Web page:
Fri Oct 17 00:00:00 MDT 1997In response to a proposal by the U.S. Fish and Wildlife Service to list bull trout under the Endangered Species Act, the State of Montana wants to develop Conservation Agreements with federal authorities to maintain local control and make it unnecessary to list the native fish. In comments delivered to the federal government today, the state also maintains that Montana's bull trout populations are separate and distinct from other populations in the Pacific Northwest.
In a 10-page letter to the U.S. Fish and Wildlife Service, Montana Fish, Wildlife & Parks Director Patrick Graham and Montana Department of Natural Resources and Conservation Director Bud Clinch said there can be little question that bull trout in Montana's Clark Fork and Kootenai river basins constitute separate and distinct populations. The USFWS announced in June that the Pacific Northwest's Klamath River bull trout population would likely be listed as endangered and the Columbia River population would likely be listed as threatened. Montana's bull trout are considered a part of the Columbia River population.
"Montana's Clark Fork and Kootenai river bull trout populations have been physically separated from the rest of the Columbia River for at least 10,000 years," Graham said. "Montana has some of the nation's strongest bull trout populations, and while there remain threats to the species in Montana, the state, several Indian tribes, and others are aggressively involved in the conservation and restoration of bull trout and bull trout habitat to address past and present practices that have contributed to their declines." Graham added that so far four local watershed groups have formed to address the problem in specific drainages.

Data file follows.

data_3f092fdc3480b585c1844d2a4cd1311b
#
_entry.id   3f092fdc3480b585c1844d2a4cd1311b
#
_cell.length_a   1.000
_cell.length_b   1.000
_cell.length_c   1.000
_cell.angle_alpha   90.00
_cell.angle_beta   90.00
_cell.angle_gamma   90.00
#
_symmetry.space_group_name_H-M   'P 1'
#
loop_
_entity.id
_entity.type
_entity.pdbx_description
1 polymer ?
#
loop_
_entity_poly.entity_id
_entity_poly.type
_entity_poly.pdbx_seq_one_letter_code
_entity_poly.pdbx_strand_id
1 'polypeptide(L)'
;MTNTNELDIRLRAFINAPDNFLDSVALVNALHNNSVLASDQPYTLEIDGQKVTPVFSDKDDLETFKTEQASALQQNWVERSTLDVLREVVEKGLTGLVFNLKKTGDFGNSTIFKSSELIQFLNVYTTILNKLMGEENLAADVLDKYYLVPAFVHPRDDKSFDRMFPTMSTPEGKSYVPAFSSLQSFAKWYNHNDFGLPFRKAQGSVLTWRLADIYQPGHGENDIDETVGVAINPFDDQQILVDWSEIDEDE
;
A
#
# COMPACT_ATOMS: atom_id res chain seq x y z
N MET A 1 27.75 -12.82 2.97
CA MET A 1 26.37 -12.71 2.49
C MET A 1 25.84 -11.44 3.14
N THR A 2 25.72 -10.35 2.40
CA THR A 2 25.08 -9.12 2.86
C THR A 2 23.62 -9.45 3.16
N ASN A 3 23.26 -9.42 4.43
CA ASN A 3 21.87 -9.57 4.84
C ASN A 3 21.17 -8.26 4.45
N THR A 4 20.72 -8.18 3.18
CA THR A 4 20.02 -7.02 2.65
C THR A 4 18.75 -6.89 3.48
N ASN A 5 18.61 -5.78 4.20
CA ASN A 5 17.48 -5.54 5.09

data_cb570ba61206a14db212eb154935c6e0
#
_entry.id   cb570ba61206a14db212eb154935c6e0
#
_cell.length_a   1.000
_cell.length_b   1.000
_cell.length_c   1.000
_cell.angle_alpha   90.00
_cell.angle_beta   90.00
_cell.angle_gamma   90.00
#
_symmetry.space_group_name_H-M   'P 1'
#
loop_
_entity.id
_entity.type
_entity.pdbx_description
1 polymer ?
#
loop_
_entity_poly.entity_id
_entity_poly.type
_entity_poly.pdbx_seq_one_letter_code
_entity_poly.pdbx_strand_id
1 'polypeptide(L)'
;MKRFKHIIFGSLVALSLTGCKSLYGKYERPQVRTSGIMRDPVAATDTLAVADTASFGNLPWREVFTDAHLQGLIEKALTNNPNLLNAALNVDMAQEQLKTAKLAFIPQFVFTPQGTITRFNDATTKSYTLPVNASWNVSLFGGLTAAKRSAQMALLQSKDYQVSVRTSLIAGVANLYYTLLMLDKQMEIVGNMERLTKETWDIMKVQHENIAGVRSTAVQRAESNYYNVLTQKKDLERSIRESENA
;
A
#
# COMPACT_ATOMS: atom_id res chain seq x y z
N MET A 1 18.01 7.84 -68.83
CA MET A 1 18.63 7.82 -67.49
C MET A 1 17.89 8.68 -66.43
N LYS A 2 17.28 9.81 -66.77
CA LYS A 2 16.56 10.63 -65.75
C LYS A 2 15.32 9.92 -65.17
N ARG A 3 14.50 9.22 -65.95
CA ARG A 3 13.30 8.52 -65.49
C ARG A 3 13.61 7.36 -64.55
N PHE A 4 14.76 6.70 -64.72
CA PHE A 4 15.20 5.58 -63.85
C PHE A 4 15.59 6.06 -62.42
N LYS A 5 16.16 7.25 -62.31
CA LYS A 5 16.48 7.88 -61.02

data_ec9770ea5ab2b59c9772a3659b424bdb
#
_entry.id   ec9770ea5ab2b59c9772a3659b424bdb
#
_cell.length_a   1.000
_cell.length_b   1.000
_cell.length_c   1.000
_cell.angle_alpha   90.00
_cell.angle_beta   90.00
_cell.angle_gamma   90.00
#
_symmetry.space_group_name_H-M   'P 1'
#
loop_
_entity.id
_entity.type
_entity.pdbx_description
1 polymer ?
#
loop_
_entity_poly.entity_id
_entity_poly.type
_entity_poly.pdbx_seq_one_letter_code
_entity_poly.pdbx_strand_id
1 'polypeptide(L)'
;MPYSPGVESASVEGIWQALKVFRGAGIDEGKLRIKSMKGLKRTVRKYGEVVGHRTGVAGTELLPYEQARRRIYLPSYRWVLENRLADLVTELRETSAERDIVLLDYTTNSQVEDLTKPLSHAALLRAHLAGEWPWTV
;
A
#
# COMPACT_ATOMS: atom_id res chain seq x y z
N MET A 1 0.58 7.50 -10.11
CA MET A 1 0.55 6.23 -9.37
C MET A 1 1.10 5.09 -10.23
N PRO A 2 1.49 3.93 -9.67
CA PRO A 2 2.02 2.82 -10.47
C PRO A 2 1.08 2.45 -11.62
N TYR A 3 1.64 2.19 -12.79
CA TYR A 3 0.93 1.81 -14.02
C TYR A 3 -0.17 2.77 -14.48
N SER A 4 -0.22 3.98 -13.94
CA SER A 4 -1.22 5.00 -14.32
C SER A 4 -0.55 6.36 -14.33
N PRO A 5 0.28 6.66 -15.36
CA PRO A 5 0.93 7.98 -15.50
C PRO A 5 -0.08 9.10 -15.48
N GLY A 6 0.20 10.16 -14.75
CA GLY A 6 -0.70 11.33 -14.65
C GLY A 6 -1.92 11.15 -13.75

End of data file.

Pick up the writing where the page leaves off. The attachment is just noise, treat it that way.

In their letter to the USFWS, the two directors stated that Montana wants to develop local, watershed-based Conservation Agreements acceptable to the USFWS for both the Clark Fork and Kootenai population segments. According to Graham, the proposed conservation strategy would identify specific actions that would be implemented in each of the populations to protect, mitigate, and monitor bull trout.
If the Conservation Agreement is not signed, or at least nearly completed, at the time of listing, the Service could continue with the listing process, Graham said.
Graham said Montana wants to develop a Conservation Agreement for bull trout similar to the one the State of Utah developed for the virgin spinedace, a threatened minnow.
In their letter, the directors went on to say that, "It is the position of the State of Montana that such a Conservation Agreement would result in a win/win situation for all parties involved, and particularly for the long-term viability of the bull trout. It would result in the State retaining management authority for bull trout, in protection and recovery for the bull trout, continued implementation of cooperative habitat restoration efforts, and a commitment of funds and resources to implement restoration. Basically, it would result in affected parties working together for the good of the bull trout rather than working against one another, fighting Endangered Species Act regulatory requirements."
Bull trout, formerly called Dolly Varden, are Montana's largest native trout and were once common throughout the upper Clark Fork and Flathead drainages. While the bull trout is known to exist in several western states, northwestern Montana remains an important stronghold. Graham said Montana bull trout populations in the South Fork of the Flathead River above Hungry Horse Reservoir, and in Swan River/Swan Lake are healthy and at recovery levels.
Montana's cooperative bull trout restoration program began with Governor Marc Racicot's 1993 Bull Trout Roundtable. At that time, the governor asked the Restoration Team to prepare a recovery plan for bull trout in Montana. Since then, bull trout status reports have been prepared by the Bull Trout Scientific Group--a team of interagency, private, and university fisheries experts. The status reports provide information about bull trout populations, habitat needs, and threats to the fish's survival. Status reports have been prepared for bull trout populations for specific waters throughout western Montana.
Graham said he hopes Montana's forthcoming restoration plan will become a model for any federally sanctioned bull trout recovery strategy.